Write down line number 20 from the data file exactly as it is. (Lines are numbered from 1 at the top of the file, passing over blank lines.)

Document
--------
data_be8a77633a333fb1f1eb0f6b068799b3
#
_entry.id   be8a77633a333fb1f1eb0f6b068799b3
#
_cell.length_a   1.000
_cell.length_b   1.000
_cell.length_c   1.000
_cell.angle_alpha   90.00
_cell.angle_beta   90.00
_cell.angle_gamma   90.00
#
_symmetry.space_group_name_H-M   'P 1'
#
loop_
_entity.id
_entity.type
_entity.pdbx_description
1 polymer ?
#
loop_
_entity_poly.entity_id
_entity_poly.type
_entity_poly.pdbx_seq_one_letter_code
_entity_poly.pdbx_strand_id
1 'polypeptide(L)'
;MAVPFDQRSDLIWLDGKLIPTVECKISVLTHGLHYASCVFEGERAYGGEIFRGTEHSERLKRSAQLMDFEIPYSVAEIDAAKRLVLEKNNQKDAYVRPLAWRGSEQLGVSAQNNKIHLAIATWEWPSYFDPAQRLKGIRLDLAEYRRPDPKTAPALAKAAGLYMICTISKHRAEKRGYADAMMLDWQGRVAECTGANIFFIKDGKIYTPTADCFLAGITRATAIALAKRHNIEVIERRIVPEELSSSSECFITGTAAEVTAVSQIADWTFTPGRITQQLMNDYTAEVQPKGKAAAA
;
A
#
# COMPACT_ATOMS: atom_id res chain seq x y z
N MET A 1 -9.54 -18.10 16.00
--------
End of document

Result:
loop_